Apr 22, 2021 · 2 min read

Why These 2 Scientists Are Teaming Up To Study, Treat & Prevent Rare Pediatric Diseases


Neurodegenerative diseases, like Alzheimer’s, Parkinson’s, ALS, and Huntington’s Disease, are on the rise worldwide. Yet, there are no effective therapies to cure, prevent, or treat most of these disorders.

To make progress, we launched the Neurodegeneration Challenge Network (NDCN) — bringing together experimental scientists from diverse research fields, along with computational biologists and physicians, to look at this problem across diseases.

Read how this effort is taking shape through the story of Rebecca and Elizabeth — a pair of NDCN researchers working together to treat and prevent rare neurodegenerative diseases that impact children.

Illustration of a newborn baby patient with medical sensors and tubes on his body.

The baby was born healthy. But two hours later, his heart rate and oxygen levels dropped.
No one knew what was wrong with him.

Illustration of two female physician scientists wearing medical scrubs and holding clipboards.

We met him while residents. We were two physician-scientists in training: friends, with children who attended each other’s birthday and Halloween parties.

Illustration of the newborn baby patient with pH level marker and DNA double helix symbols.

His was the first case we solved together. We discovered that he had a rare disease.
A small change to his DNA had acidified his blood.

Illustration of two scientists, one is holding a test tube and the other is looking at numerical data.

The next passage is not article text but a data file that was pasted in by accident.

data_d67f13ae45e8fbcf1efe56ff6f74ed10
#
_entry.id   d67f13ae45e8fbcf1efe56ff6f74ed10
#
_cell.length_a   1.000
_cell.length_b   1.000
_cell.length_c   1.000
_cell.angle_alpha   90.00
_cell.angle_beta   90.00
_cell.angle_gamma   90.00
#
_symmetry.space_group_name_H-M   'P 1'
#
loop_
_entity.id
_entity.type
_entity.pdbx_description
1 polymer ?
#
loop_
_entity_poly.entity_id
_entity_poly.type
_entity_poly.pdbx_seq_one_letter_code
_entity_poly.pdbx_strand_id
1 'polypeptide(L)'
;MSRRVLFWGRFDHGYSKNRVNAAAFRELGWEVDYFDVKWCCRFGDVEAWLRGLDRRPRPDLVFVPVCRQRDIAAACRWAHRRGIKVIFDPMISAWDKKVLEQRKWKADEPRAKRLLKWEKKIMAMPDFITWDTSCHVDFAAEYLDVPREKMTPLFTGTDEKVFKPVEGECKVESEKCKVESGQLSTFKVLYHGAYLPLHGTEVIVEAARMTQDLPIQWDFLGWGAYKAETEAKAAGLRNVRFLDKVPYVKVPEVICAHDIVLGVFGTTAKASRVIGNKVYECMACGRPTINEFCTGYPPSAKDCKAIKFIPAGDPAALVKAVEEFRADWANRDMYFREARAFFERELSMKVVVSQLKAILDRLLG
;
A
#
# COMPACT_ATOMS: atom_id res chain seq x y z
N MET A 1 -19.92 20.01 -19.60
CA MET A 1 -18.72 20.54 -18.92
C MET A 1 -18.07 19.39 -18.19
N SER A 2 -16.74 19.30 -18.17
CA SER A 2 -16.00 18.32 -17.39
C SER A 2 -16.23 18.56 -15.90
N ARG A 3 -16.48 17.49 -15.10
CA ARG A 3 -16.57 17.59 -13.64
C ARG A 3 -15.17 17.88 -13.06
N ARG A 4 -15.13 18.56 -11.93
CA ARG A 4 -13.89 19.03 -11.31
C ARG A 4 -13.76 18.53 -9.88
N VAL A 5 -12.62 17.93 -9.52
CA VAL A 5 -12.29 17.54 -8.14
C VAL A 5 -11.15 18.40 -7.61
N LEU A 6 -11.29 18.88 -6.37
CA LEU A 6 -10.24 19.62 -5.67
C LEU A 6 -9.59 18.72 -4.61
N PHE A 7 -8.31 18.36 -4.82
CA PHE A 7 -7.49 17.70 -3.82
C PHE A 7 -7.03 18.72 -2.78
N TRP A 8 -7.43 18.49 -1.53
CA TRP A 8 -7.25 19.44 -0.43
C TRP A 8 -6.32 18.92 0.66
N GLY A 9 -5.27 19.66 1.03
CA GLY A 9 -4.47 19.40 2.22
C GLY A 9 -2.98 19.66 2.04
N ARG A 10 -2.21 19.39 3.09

Afterwards, we both went on to study rare pediatric diseases. Rebecca became an expert in metabolics: the food-fueled chemical reactions that keep our bodies running. Elizabeth specialized in genetics, identifying mutations that cause anatomical problems in children.

Illustration of two women sitting together and talking while drinking from mugs and eating nachos.

We each opened up our own labs, right next to each other. We bounced ideas off each other.
In texts. With coffee and tea. Over lots of nachos.

Illustration of four children’s faces set over a depiction of the earth.

Now we’ve officially teamed up again. As participants in CZI’s Neurodegeneration Challenge Network Collaborative Pairs program, we’re combining our skill sets and tracking down 100 kids with rare neurological diseases across the world.

Illustration of the back side of a child’s head while the child draws a picture of stick figure people.

Our goal, like that of our colleagues across the NDCN,  is to find out what is going on in each case. To help, if possible. And to break new scientific ground that could help us understand a broad range of neurological diseases, in the young and the old.

Illustration of two scientists standing together surrounded by outlines of other scientists, physicians and children.

This project is built on collaboration: With physicians who bring us their toughest cases, with scientists who share their expertise, and between two friends excited to finally be working together again.

Learn more about how the NDCN empowers scientists to pursue bold ideas in order to accelerate the science of neurodegeneration — and ultimately, the path to treatments.

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